A Tale of Two Mommies

…because more seems excessive…

Monthly Archives: October 2015

The Multiple Uses of a Toddler

Little Man occasionally likes to make himself useful to his mommy…when he isn’t interfering with me cooking dinner by clutching my legs in an effort to prevent himself from floating away…gravity is apparently a problem in my house…  The weather is turning cooler, and my skin is a barometer for the change.  The mere hint of altered leaves, and the largest organ of my body begins to flake and tickle despite my perpetual greasing efforts.

My son and I are sitting stacking blocks into towers, well attempting to anyway.  I announce that I am itchy.  It doesn’t matter where the impulse occurs, as my son will pull at my right leg and with shear grit lift the material of my pants as high as he can manage…which isn’t all that high, incidentally.  He is a terrible scratching apparatus, as his efforts are more of a sporadically placed light rub, but he revisits the same spot time and again that he envisions must be the chi for all of my experienced prickling.  When he is convinced my discomfort has ceased, he returns my pant leg to its proper place and resumes his building and demolition efforts.

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The Origins of Great Ventures

Every mother, neigh, every parent agrees on the greatest time of day…every day.  In fact, I predict any parent reading this post can already anticipate with complete accuracy that I am speaking of the hallowed nap time.  So sacred in every aspect, and always too short…even if it lasted twelve hours.

If I happen to be home for the entire day, sometimes I feel as though I wait for those blessed signs that my son is about to pass out from exhaustion.  I couldn’t describe the signs, for as a Mommy I am anointed with the vision of sleep whisperer.  How many times in his brief eighteen-months of external existence have I said to a peer or family member, “He’s tired,” met with the disbelieving grunt of a, “Really?”  Oh, yes, I can feel his sleepiness like a disruption in the force…kind of like a soiled diaper, but that, my friends, is for another post.  Sometimes I wonder if it makes me a terrible person that I take such glee from those initial moments of realization that Little Man is ready for sleepy time.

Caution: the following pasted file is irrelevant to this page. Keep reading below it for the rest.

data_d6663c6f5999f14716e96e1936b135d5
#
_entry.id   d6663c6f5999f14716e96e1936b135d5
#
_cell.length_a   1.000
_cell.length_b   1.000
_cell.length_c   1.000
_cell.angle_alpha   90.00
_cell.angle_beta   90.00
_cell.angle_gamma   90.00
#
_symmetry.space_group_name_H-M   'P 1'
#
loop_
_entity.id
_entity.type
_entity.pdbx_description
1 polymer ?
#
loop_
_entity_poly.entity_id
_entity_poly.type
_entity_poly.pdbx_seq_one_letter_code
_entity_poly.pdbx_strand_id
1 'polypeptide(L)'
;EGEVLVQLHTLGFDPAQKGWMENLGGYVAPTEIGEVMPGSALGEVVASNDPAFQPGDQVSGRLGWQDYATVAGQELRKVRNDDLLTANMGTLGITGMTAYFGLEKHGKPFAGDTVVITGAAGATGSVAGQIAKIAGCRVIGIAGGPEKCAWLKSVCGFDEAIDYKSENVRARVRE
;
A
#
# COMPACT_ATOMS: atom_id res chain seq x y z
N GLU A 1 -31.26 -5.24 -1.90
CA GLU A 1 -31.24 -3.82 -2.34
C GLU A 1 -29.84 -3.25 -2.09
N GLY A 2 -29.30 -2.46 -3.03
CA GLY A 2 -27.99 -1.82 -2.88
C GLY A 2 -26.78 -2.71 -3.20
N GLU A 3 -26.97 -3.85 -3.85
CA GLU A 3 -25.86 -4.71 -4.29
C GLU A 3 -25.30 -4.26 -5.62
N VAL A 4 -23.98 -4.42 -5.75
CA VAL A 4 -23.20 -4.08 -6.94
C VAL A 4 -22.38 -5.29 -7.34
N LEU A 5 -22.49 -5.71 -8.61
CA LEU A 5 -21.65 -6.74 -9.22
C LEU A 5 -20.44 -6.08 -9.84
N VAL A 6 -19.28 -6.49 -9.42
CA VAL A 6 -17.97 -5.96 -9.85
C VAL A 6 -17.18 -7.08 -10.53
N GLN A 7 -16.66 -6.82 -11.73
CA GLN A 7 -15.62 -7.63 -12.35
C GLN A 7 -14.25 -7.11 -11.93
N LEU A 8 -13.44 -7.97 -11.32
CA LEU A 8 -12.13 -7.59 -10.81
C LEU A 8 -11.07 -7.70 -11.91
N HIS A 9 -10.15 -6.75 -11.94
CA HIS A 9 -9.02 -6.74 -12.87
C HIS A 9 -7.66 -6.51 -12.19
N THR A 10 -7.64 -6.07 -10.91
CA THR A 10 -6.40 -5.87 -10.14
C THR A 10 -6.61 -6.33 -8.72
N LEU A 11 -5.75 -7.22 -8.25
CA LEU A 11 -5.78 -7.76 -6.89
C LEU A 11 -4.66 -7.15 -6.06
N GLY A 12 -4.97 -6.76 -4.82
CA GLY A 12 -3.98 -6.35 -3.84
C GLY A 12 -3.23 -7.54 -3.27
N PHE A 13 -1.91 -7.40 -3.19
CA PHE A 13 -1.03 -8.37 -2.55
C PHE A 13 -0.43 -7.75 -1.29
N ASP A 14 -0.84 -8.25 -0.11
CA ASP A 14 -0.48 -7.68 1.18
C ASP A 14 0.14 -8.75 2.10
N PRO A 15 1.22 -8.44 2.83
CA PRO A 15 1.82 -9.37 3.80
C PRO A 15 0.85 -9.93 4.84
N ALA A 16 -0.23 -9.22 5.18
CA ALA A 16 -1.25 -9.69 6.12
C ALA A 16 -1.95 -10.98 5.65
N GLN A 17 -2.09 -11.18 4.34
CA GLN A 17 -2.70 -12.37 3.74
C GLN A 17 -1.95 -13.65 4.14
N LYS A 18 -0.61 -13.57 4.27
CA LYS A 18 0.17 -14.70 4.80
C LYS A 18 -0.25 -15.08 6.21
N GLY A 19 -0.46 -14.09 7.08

Then there are those first steps walking away from the closed door of my son’s room…OOO…What to do first?  Should I be productive, and actually clean the house?  Perhaps return calls and pay bills?  Maybe I’ll even complete another round of exercise while reading a couple more chapters in one of my books, followed by a lengthy shower.  But, these days Mr. Man’s naps have transitioned to once a day, and the break is a cruel tease of an hour.  So, what do I do with my precious hour?  I nurture my brain with another episode of Blue Bloods because there is always limited smut to watch on television when I actually have the opportunity to do so, and, of course, a helping of chocolate my son never lets me eat.  But, if I’m completely honest, I’ve never truly seen nap time as an opportunity to get things accomplished; instead, it is a time for me to sit back, eat something, and remind myself that having a child was a good idea.

Terms of Affection

My son and I have a game these days.  I ask him where his belly is; with huge smiles he lifts up his shirt and points to or pats his belly.  When finished he runs up to me, lifts my shirt and pats mine.  Often he pokes my belly button, but sometimes my growing belly gets a hug.  Little Man doesn’t necessarily understand what is happening, but he notices a change, and I think he senses there is something special about it.  The depth of what he suspects, but cannot fully understand drives him to take initiative approaching my increasing girth randomly throughout the day; gently patting and hugging it before resting his chin on me and looking up with a beaming smile.